For most of history, mankind has filled the majority of all waking hours dedicated to survival. There was food to find, shelter to build and predators to outrun. Then they went to sleep, got up the next morning, and repeated the same tasks as the day before.
This left very little time for pondering a person’s appearance or gossiping about what the neighbors were up to.
Even a few decades ago most people’s lives still revolved vocations such as farming, which is a lifestyle more than a job. This was true for many, many families circling the globe. Much of the rest of the world worked within the confines of the industrial revolution with its notoriously grueling work schedule. Both situations usually entailed rising before sun up and working until after sun down. Again, this left little time to worry about insignificant things – but people were beginning to have more of what they needed for survival and at least some of what they wanted.
Fast forward to today, and it’s a totally different situation. Now, I know many will read this and immediately say we have homelessness and joblessness to a huge degree today, and I will not argue against this. However, the overall standard of living (especially in the United States) is the highest it has ever been. And many of the people considered to be living under the poverty level in the U.S. would be considered to be doing quite well in other countries around the world.
But here is the kicker: now that we have all of our needs taken care of (and probably way too many of our wants), we have time to think about things other than survival. This leads to us spending time on social media and other things that we never would have been able to do in the past. And being on social media apparently leads to people being mean, rude, nosy, and way too opinionated about other people’s lives.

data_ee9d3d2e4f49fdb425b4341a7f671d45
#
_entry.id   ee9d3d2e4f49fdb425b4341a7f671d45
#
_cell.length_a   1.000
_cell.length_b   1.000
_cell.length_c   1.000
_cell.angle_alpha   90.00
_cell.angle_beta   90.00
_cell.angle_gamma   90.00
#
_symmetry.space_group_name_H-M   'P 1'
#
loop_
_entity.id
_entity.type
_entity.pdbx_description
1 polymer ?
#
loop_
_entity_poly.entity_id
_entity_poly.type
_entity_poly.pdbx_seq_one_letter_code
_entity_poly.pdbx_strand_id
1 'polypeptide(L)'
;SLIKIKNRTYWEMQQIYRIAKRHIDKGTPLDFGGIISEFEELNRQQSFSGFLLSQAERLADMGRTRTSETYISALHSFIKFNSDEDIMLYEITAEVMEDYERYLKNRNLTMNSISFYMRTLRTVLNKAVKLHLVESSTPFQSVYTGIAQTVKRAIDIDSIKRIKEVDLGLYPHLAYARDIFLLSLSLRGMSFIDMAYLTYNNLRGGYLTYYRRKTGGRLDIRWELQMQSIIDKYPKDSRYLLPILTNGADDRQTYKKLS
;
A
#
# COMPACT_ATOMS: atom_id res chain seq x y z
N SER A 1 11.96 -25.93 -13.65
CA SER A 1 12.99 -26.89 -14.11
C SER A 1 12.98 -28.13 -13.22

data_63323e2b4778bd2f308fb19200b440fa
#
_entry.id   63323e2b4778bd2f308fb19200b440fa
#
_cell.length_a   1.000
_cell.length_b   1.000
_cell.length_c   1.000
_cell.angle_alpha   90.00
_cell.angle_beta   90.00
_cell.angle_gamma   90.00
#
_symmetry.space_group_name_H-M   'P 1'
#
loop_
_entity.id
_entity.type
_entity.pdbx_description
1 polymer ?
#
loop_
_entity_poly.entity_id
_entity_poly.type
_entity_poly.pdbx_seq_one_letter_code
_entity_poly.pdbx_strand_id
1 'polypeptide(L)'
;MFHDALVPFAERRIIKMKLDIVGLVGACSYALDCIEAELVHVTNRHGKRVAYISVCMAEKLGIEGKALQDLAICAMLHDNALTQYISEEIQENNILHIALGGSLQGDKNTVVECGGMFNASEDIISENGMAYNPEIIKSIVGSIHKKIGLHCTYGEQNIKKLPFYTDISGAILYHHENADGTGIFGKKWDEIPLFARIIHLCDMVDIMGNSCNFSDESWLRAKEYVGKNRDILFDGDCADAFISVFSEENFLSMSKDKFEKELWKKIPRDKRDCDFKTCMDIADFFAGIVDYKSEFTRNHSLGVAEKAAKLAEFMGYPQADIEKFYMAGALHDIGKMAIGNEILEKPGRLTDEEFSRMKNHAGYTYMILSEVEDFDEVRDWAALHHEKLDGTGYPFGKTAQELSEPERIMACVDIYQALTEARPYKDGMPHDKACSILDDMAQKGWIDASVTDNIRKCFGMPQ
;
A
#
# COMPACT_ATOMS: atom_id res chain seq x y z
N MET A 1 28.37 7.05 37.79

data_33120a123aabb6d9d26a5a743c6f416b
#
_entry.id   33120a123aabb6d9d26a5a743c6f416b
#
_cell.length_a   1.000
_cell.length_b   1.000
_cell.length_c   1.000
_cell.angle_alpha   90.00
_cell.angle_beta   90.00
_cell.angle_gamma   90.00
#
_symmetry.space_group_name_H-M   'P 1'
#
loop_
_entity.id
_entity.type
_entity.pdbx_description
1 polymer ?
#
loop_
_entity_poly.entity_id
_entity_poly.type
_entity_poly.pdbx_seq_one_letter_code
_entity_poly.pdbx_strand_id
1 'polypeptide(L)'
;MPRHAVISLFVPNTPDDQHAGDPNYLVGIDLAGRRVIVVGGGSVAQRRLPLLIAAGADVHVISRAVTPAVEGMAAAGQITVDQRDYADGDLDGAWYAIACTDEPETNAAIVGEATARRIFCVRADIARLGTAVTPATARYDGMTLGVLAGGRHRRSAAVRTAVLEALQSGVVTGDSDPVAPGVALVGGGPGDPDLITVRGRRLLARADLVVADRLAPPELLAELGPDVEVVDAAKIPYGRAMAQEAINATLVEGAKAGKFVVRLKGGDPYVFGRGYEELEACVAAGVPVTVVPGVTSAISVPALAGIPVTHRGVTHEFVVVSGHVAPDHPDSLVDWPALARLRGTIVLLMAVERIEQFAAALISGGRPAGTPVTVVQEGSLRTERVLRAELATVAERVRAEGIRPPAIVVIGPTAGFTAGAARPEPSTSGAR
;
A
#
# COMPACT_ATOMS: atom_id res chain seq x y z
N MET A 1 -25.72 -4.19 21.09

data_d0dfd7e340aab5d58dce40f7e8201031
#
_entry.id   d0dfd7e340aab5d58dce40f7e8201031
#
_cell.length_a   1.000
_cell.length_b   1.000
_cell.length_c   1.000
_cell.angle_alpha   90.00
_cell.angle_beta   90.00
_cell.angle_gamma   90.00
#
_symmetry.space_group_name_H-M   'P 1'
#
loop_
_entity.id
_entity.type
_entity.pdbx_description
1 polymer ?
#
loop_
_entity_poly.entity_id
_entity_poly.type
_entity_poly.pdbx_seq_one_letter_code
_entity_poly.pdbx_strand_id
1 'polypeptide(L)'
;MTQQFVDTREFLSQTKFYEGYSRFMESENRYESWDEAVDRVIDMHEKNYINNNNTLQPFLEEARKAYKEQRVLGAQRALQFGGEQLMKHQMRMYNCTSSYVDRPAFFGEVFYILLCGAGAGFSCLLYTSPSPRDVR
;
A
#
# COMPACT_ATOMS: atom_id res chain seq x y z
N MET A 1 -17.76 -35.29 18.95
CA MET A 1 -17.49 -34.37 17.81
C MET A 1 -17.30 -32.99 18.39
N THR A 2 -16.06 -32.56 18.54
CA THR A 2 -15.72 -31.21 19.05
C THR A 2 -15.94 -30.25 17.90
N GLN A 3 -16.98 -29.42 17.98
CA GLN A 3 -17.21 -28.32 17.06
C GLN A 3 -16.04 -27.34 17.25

Basically, this has the propensity to make us petty, spoiled brats.
I simply can’t believe that is the best thing we can do with our extra time. If every person on social media would refrain from posting anything negative for just one day, can you imagine how different things could be?
Now, don’t get me wrong, there are some wonderful things about social media. And there are also other ways that people spread pettiness and ugliness in this world besides the internet. However, people seem more judgmental than ever since the advent of cutting someone down from the comfort of their own home while not having the physically face the target of their attacks.
Qualities such as kindness and respect have been derailed in our current social climate. In fact, these have been replaced by mean-spirited qualities that get more attention. Think about many reality shows that exhibit selfishness and other bad behaviors. There is a reason so many of those shows get such high ratings. Apparently, most of society not only condones bad behavior, but finds it entertaining. What ever happened to manners?
And maybe the worst part is that many people maintain their status and income just from being petty and mean. That is their only “talent”. Celebrities, politicians, and influencers have rubbed off on much of society, and most of the time it is not a positive thing. They are called “influencers” for a reason, right?
So how do we stop being so petty?
First, we start by evaluating our own behaviors and see where we can do better. Can could all be nicer, kinder, more genuine. If that means we have to abandon our social media profiles for a while, it certainly wouldn’t kill us.
Second, we try to influence others by our actions and words. Encourage others to spread positivity, good manners, and kindness wherever and whenever possible. If you have children (or have influence over any children around you), that is a wonderful place to start.
Third, and I think this is probably the most important – we stop comparing ourselves with everyone else. Be happy when other people do well and earn something new. Their lives are not perfect. No one’s life is. So everyone should count their own blessings and be happy with their own lives.